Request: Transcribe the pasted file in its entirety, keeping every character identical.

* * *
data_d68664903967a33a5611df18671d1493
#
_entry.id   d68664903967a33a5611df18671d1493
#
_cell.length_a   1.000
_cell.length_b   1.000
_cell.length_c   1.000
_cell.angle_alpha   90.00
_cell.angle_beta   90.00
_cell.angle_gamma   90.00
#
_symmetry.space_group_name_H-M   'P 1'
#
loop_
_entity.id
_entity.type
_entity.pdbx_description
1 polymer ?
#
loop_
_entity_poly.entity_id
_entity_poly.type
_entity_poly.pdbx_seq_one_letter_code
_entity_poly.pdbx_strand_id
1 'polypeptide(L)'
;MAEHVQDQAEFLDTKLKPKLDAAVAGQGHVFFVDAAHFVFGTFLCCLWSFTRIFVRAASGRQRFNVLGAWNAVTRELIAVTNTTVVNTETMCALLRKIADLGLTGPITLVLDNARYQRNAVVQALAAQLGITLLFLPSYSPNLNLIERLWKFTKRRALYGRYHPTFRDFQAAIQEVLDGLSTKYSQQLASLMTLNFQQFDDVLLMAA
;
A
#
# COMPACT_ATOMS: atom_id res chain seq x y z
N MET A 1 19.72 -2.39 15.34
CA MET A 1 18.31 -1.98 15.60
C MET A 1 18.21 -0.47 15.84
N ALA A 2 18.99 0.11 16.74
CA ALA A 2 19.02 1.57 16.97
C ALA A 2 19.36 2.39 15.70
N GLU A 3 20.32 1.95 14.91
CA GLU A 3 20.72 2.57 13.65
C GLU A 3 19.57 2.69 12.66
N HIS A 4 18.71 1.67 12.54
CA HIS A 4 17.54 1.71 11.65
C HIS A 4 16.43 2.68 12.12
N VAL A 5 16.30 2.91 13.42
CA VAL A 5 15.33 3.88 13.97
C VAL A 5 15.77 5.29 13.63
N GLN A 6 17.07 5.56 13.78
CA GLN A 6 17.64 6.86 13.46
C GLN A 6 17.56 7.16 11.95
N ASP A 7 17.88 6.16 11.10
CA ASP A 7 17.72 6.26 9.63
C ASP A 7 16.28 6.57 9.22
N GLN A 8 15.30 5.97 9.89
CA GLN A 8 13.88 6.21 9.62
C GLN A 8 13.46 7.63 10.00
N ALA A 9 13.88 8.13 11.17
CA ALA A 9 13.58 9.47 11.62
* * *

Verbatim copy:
data_d68664903967a33a5611df18671d1493
#
_entry.id   d68664903967a33a5611df18671d1493
#
_cell.length_a   1.000
_cell.length_b   1.000
_cell.length_c   1.000
_cell.angle_alpha   90.00
_cell.angle_beta   90.00
_cell.angle_gamma   90.00
#
_symmetry.space_group_name_H-M   'P 1'
#
loop_
_entity.id
_entity.type
_entity.pdbx_description
1 polymer ?
#
loop_
_entity_poly.entity_id
_entity_poly.type
_entity_poly.pdbx_seq_one_letter_code
_entity_poly.pdbx_strand_id
1 'polypeptide(L)'
;MAEHVQDQAEFLDTKLKPKLDAAVAGQGHVFFVDAAHFVFGTFLCCLWSFTRIFVRAASGRQRFNVLGAWNAVTRELIAVTNTTVVNTETMCALLRKIADLGLTGPITLVLDNARYQRNAVVQALAAQLGITLLFLPSYSPNLNLIERLWKFTKRRALYGRYHPTFRDFQAAIQEVLDGLSTKYSQQLASLMTLNFQQFDDVLLMAA
;
A
#
# COMPACT_ATOMS: atom_id res chain seq x y z
N MET A 1 19.72 -2.39 15.34
CA MET A 1 18.31 -1.98 15.60
C MET A 1 18.21 -0.47 15.84
N ALA A 2 18.99 0.11 16.74
CA ALA A 2 19.02 1.57 16.97
C ALA A 2 19.36 2.39 15.70
N GLU A 3 20.32 1.95 14.91
CA GLU A 3 20.72 2.57 13.65
C GLU A 3 19.57 2.69 12.66
N HIS A 4 18.71 1.67 12.54
CA HIS A 4 17.54 1.71 11.65
C HIS A 4 16.43 2.68 12.12
N VAL A 5 16.30 2.91 13.42
CA VAL A 5 15.33 3.88 13.97
C VAL A 5 15.77 5.29 13.63
N GLN A 6 17.07 5.56 13.78
CA GLN A 6 17.64 6.86 13.46
C GLN A 6 17.56 7.16 11.95
N ASP A 7 17.88 6.16 11.10
CA ASP A 7 17.72 6.26 9.63
C ASP A 7 16.28 6.57 9.22
N GLN A 8 15.30 5.97 9.89
CA GLN A 8 13.88 6.21 9.62
C GLN A 8 13.46 7.63 10.00
N ALA A 9 13.88 8.13 11.17
CA ALA A 9 13.58 9.47 11.62